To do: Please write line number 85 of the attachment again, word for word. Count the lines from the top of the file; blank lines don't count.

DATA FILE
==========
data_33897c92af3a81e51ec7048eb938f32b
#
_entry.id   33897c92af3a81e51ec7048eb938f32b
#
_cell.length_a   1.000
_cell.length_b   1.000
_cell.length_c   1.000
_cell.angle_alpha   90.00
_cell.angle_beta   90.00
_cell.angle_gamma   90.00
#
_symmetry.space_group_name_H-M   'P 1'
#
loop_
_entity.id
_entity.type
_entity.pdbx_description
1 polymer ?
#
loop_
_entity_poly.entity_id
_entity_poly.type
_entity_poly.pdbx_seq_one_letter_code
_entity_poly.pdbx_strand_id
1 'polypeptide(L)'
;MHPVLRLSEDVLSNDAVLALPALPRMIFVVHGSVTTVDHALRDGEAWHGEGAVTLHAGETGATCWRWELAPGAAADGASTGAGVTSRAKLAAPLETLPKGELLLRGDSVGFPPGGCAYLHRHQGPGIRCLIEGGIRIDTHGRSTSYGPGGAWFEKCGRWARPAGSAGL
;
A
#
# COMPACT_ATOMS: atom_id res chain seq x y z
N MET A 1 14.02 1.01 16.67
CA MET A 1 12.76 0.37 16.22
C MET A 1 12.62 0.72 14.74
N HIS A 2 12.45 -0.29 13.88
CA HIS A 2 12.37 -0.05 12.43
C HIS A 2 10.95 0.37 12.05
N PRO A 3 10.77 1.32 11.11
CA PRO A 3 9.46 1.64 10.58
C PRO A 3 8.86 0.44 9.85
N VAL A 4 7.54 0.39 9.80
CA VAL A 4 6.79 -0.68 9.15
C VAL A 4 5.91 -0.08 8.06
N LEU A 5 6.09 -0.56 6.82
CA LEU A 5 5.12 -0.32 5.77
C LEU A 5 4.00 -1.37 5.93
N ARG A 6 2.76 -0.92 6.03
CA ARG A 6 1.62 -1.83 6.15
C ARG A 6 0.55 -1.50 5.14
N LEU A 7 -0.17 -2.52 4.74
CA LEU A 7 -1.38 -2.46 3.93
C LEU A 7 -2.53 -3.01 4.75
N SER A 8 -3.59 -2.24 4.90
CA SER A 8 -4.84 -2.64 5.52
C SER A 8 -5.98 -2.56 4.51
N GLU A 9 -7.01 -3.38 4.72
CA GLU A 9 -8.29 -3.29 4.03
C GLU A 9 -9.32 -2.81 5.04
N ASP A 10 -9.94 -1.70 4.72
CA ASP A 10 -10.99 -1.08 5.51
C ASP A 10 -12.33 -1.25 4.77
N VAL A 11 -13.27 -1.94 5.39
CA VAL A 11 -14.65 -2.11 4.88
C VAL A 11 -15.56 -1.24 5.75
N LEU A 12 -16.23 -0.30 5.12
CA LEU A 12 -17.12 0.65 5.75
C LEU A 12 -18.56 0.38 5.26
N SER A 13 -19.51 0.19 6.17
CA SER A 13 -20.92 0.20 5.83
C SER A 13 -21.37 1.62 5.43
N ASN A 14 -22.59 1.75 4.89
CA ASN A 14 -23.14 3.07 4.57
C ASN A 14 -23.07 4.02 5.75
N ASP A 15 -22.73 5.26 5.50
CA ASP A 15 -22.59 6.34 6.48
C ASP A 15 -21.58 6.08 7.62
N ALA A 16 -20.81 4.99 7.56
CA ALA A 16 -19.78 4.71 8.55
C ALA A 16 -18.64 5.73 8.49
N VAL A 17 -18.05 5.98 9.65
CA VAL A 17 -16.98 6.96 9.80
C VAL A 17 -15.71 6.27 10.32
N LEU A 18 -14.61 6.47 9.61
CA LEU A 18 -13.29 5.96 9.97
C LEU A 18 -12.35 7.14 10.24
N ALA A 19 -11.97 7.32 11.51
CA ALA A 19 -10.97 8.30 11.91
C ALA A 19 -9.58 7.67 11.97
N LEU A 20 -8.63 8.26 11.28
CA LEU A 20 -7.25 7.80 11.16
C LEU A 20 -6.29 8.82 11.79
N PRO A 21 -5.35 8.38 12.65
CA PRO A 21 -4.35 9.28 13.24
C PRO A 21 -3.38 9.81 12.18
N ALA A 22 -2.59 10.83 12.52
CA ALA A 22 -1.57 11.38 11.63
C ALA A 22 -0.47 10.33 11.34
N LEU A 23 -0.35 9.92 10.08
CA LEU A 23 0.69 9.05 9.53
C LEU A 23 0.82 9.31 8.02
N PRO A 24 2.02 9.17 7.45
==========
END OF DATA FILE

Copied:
N ALA A 19 -11.97 7.32 11.51